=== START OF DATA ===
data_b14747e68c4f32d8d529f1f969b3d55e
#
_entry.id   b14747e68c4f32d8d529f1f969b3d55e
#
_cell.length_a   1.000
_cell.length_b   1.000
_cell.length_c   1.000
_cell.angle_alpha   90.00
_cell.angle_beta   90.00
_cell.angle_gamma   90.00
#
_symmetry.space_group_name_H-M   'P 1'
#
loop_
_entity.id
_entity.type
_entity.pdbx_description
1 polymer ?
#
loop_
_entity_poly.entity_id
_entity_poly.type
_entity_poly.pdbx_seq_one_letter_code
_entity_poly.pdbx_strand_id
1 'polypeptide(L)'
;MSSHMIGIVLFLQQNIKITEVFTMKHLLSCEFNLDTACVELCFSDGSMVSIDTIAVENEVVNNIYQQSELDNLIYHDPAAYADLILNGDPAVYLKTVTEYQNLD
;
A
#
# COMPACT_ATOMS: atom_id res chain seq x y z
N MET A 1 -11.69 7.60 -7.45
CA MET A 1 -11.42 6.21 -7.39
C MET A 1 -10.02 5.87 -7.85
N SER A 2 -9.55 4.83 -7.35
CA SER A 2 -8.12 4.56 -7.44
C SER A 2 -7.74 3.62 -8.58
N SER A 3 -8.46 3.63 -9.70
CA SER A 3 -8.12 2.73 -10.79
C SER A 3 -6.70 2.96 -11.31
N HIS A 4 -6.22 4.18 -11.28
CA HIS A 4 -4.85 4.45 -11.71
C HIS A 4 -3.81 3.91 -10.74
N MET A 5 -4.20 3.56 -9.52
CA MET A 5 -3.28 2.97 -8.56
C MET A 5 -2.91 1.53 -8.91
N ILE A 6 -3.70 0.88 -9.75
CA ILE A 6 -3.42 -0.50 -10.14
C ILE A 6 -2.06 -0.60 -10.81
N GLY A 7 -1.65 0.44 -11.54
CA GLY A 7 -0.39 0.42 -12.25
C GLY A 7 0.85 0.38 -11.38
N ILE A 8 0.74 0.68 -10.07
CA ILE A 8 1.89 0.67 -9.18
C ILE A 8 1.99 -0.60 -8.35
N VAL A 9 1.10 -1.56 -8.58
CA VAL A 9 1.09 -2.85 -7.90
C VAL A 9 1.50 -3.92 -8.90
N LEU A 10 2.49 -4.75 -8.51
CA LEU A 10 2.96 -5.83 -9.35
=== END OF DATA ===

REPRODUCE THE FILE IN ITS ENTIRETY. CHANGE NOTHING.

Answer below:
data_b14747e68c4f32d8d529f1f969b3d55e
#
_entry.id   b14747e68c4f32d8d529f1f969b3d55e
#
_cell.length_a   1.000
_cell.length_b   1.000
_cell.length_c   1.000
_cell.angle_alpha   90.00
_cell.angle_beta   90.00
_cell.angle_gamma   90.00
#
_symmetry.space_group_name_H-M   'P 1'
#
loop_
_entity.id
_entity.type
_entity.pdbx_description
1 polymer ?
#
loop_
_entity_poly.entity_id
_entity_poly.type
_entity_poly.pdbx_seq_one_letter_code
_entity_poly.pdbx_strand_id
1 'polypeptide(L)'
;MSSHMIGIVLFLQQNIKITEVFTMKHLLSCEFNLDTACVELCFSDGSMVSIDTIAVENEVVNNIYQQSELDNLIYHDPAAYADLILNGDPAVYLKTVTEYQNLD
;
A
#
# COMPACT_ATOMS: atom_id res chain seq x y z
N MET A 1 -11.69 7.60 -7.45
CA MET A 1 -11.42 6.21 -7.39
C MET A 1 -10.02 5.87 -7.85
N SER A 2 -9.55 4.83 -7.35
CA SER A 2 -8.12 4.56 -7.44
C SER A 2 -7.74 3.62 -8.58
N SER A 3 -8.46 3.63 -9.70
CA SER A 3 -8.12 2.73 -10.79
C SER A 3 -6.70 2.96 -11.31
N HIS A 4 -6.22 4.18 -11.28
CA HIS A 4 -4.85 4.45 -11.71
C HIS A 4 -3.81 3.91 -10.74
N MET A 5 -4.20 3.56 -9.52
CA MET A 5 -3.28 2.97 -8.56
C MET A 5 -2.91 1.53 -8.91
N ILE A 6 -3.70 0.88 -9.75
CA ILE A 6 -3.42 -0.50 -10.14
C ILE A 6 -2.06 -0.60 -10.81
N GLY A 7 -1.65 0.44 -11.54
CA GLY A 7 -0.39 0.42 -12.25
C GLY A 7 0.85 0.38 -11.38
N ILE A 8 0.74 0.68 -10.07
CA ILE A 8 1.89 0.67 -9.18
C ILE A 8 1.99 -0.60 -8.35
N VAL A 9 1.10 -1.56 -8.58
CA VAL A 9 1.09 -2.85 -7.90
C VAL A 9 1.50 -3.92 -8.90
N LEU A 10 2.49 -4.75 -8.51
CA LEU A 10 2.96 -5.83 -9.35